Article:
For a while now, there has been a lot of weight in the marketing community about the different ways in which younger generations consume information and use technology. Allegedly they like to surf incomprehensible websites, love gadgets, have their own language, listen to the radio, watch the TV and surf at the same time. Older generations, having not grown up with interactive media and the internet were considered to be immigrants, less skilled than the younger digital natives. A good primer for this generational theory is Marc Prensky’s essay which can be found here (PDF).
I have my doubts about this theory because of empirical evidence and research:
- It is well proven that people consume information and learn in different ways, that difference is the reason why I have good verbal and reasoning skills but can’t draw for toffee. Digital natives assumes that younger generations all have one learning style, a theory not borne out in research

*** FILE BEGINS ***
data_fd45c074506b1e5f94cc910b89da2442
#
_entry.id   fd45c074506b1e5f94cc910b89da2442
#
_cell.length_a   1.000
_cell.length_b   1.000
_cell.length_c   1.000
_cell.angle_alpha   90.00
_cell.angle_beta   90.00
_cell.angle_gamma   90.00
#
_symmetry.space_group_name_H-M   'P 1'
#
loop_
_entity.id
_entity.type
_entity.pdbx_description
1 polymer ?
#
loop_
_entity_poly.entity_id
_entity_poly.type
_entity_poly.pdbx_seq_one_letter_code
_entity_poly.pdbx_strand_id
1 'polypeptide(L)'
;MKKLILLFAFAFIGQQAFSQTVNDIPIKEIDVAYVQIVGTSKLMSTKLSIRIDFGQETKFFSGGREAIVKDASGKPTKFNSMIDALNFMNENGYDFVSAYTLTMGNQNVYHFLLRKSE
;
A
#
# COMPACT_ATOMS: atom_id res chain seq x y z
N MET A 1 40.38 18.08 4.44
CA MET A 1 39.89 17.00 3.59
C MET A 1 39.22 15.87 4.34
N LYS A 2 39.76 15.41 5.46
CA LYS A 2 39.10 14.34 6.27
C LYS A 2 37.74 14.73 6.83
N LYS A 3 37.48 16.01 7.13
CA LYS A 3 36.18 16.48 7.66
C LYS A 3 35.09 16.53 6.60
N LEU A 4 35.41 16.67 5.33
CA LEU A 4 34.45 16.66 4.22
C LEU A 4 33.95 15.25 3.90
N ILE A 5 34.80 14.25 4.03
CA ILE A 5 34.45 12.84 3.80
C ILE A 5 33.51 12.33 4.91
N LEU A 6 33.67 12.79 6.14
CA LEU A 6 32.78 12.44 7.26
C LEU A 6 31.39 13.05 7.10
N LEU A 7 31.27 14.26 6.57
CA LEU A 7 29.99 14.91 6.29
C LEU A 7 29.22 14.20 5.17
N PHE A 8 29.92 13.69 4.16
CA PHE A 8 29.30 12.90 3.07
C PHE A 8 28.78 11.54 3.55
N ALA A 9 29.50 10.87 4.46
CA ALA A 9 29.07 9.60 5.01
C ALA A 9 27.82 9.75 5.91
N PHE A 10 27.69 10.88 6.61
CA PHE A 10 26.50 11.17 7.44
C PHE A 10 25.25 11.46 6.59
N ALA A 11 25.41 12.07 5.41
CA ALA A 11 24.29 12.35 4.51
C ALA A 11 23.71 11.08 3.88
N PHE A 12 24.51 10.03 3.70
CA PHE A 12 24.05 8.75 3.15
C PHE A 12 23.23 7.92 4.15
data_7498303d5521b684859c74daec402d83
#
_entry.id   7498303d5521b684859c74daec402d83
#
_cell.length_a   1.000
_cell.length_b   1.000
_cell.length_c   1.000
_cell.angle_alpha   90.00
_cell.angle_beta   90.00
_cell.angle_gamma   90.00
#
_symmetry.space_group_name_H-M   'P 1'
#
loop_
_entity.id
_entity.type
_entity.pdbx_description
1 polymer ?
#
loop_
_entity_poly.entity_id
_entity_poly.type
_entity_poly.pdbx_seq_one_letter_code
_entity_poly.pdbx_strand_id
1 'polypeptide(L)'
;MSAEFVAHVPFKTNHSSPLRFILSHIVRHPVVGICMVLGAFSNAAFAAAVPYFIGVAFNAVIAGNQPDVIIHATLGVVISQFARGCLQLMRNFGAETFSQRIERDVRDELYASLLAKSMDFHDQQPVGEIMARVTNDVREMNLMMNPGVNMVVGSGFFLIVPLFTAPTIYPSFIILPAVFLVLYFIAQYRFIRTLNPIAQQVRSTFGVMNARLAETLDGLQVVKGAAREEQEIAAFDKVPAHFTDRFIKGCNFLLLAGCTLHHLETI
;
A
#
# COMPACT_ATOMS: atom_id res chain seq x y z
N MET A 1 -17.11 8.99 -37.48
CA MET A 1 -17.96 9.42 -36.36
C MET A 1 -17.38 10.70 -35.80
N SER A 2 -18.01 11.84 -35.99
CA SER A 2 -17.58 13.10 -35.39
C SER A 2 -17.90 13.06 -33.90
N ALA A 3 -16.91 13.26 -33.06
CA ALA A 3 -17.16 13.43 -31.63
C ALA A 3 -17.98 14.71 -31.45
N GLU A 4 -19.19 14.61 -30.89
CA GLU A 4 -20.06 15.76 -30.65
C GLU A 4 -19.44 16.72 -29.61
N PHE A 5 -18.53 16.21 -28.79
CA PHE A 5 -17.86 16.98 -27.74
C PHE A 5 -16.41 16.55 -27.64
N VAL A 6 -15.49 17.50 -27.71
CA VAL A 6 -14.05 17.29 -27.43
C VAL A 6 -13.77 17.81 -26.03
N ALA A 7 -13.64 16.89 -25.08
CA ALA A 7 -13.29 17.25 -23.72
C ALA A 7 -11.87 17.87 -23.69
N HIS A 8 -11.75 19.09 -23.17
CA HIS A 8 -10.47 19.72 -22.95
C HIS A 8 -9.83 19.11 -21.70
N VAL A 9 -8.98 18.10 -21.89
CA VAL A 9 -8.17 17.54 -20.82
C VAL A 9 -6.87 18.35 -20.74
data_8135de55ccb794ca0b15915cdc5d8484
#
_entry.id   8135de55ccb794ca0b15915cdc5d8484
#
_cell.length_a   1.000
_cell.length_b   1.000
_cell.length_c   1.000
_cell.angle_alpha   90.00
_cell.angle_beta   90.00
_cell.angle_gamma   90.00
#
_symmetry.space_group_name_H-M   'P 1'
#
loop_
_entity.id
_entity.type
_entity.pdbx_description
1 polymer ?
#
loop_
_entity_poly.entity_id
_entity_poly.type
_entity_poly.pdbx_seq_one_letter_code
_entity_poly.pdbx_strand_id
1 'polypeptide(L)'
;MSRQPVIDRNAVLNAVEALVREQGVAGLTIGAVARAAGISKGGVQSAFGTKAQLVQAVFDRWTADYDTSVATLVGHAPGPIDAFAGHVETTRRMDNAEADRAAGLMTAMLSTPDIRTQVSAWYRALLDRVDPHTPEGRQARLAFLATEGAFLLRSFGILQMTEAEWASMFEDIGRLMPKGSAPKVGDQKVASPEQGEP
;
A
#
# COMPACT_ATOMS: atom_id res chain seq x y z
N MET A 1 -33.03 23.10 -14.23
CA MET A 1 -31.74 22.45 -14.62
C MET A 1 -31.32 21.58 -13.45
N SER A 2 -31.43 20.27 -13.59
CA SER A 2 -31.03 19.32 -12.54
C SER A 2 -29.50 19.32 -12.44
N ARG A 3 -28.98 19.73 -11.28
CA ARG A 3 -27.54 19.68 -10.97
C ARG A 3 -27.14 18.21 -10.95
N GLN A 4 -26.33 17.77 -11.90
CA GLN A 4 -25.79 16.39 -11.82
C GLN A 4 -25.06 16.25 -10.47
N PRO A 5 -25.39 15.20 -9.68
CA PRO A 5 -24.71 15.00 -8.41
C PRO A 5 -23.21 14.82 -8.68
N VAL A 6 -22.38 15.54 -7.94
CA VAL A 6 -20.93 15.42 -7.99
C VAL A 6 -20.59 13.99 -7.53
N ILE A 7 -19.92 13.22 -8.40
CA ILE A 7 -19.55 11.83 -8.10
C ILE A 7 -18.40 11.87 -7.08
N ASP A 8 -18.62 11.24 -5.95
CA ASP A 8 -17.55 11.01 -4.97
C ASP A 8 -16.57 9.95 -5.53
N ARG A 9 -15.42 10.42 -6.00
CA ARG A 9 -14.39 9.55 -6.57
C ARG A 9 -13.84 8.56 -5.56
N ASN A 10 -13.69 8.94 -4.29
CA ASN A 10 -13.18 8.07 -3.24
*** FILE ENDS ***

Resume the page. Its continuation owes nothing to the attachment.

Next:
- I have a friend who is a typical soccer Dad, he uses an iPod and all the usual gadgets that a large professional salary can bring. He has a son who prefers a minidisc player because of the ability to change discs, his son prefers the real world change rather than the iPod scroll wheel
- Research from Nielsen Norman highlighted the fact that many young people have just as poor a technology skills as older generations before them in their report Teenagers on the Web: Usability Guidelines for Creating Compelling Websites for Teens they found that teenagers do not like some of the fancy sites built for them by web designers preferring a cleaner easy-to-use approach like most other people. Interactivity is good but not if it takes a long time to load or is difficult to use. In addition Nielsen Norman found similar patterns of behaviour with children in an earlier study
- In an apparently digital world, analogue is making a comeback, vinyl record sales are increasing, digital watches have never been so unpopular. Only where digital provides a comprehensive advantage in usability such as DVD over video does digital win out.